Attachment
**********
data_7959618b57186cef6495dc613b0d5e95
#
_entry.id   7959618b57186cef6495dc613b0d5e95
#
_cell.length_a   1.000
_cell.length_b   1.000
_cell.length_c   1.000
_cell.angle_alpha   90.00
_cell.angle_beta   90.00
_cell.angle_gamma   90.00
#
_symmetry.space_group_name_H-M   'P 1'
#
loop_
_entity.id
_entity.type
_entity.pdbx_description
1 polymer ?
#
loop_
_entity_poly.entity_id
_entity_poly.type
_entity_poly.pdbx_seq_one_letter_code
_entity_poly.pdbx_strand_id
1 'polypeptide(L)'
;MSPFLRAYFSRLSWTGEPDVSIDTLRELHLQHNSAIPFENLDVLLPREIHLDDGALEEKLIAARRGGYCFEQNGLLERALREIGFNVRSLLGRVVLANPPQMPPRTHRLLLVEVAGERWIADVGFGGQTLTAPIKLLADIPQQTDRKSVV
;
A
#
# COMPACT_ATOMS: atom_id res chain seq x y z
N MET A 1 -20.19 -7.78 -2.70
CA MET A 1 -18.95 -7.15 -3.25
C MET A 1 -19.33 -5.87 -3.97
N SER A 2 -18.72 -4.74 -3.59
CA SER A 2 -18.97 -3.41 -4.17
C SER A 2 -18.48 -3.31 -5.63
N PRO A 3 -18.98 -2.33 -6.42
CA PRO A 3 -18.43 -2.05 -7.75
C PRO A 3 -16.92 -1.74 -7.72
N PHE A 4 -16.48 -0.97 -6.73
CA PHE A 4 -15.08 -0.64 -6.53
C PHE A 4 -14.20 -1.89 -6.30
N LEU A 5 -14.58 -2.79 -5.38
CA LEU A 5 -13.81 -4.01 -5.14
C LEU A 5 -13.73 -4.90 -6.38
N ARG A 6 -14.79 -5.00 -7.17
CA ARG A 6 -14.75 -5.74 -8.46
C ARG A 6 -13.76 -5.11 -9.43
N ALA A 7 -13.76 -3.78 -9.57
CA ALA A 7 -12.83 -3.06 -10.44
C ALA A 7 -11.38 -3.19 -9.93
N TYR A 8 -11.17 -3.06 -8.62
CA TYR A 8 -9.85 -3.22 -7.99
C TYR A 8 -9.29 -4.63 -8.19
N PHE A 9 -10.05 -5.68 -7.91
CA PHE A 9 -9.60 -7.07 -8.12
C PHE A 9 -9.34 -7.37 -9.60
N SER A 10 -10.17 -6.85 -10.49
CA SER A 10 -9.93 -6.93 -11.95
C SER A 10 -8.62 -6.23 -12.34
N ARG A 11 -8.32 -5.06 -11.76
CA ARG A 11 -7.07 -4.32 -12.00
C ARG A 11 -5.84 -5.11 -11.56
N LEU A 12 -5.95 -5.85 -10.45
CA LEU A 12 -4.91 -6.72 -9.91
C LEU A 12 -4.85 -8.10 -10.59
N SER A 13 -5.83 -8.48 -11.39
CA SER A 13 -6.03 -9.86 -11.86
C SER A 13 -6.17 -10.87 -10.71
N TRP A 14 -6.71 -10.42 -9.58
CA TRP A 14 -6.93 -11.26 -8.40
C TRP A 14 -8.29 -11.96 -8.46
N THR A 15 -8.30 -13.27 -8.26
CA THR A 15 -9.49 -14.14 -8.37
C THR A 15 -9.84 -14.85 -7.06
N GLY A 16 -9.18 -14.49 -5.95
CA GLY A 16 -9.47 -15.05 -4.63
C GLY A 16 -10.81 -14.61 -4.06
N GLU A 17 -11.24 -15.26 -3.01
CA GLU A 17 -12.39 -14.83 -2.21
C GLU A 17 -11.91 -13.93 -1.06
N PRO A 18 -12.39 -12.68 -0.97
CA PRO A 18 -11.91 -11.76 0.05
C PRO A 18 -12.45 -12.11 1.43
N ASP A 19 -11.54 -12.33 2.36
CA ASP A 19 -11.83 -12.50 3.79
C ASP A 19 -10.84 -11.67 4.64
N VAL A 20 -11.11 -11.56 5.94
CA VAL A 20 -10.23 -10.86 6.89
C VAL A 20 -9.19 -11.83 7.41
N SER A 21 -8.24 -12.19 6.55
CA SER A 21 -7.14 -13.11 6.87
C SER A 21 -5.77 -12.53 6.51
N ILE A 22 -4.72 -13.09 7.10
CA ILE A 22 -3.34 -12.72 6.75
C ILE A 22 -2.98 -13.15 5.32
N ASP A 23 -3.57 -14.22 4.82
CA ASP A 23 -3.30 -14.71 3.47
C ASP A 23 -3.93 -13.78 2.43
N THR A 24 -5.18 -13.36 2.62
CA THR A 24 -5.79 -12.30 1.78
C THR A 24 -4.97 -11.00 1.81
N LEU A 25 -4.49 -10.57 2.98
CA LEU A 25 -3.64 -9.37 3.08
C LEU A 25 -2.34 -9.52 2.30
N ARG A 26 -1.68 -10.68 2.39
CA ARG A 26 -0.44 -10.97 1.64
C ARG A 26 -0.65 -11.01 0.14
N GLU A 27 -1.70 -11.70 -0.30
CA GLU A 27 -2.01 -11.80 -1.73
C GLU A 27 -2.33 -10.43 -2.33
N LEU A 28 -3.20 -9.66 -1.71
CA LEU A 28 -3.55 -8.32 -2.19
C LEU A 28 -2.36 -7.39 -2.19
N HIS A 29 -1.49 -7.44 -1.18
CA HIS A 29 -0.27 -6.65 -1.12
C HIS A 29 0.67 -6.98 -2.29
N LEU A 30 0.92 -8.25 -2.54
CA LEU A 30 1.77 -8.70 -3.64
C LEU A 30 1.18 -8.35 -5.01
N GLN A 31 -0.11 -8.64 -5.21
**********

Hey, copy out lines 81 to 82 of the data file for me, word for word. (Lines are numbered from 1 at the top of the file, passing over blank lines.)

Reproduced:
C GLU A 17 -11.91 -13.93 -1.06
N PRO A 18 -12.39 -12.68 -0.97